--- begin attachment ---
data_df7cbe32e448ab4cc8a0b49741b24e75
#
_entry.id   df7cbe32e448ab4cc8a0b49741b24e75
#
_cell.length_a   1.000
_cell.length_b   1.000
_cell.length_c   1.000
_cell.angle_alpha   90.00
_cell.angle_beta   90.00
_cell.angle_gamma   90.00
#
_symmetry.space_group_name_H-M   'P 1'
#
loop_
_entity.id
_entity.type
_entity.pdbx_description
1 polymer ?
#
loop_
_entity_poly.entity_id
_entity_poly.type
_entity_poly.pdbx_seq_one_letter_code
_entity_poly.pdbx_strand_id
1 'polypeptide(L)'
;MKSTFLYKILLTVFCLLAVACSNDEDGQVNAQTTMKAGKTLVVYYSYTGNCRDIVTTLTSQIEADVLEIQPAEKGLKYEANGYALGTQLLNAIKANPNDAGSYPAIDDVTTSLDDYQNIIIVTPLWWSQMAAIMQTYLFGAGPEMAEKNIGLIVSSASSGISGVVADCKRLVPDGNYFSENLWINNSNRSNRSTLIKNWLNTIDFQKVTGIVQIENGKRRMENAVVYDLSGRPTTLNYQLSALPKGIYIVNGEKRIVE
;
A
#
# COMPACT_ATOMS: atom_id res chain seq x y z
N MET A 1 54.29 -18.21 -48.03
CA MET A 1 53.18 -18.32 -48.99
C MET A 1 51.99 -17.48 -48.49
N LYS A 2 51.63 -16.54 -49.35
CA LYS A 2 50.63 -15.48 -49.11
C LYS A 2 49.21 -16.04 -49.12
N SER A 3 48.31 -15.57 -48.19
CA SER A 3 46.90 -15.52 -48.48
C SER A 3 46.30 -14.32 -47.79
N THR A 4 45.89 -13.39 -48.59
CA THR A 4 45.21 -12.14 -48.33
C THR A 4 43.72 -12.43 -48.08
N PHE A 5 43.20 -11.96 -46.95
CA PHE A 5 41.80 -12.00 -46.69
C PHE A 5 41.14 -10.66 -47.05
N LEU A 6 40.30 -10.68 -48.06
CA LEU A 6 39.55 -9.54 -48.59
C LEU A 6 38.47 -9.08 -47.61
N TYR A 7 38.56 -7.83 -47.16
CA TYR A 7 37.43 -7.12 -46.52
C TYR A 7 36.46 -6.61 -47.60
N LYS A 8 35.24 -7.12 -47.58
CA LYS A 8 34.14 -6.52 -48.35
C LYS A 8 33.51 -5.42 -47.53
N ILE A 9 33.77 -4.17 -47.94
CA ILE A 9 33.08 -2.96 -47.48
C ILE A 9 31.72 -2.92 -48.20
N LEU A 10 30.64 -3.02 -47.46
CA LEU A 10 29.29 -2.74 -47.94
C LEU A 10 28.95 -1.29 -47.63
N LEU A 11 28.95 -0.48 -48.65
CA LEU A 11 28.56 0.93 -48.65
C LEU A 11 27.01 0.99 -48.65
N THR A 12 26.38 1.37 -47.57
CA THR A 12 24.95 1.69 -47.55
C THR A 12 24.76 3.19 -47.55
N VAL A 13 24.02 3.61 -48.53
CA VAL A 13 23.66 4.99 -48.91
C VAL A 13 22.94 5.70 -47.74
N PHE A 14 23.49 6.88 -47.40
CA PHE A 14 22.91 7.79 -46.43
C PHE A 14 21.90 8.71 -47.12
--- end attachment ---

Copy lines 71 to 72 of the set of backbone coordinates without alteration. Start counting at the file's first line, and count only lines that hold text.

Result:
CA PHE A 14 22.91 7.79 -46.43
C PHE A 14 21.90 8.71 -47.12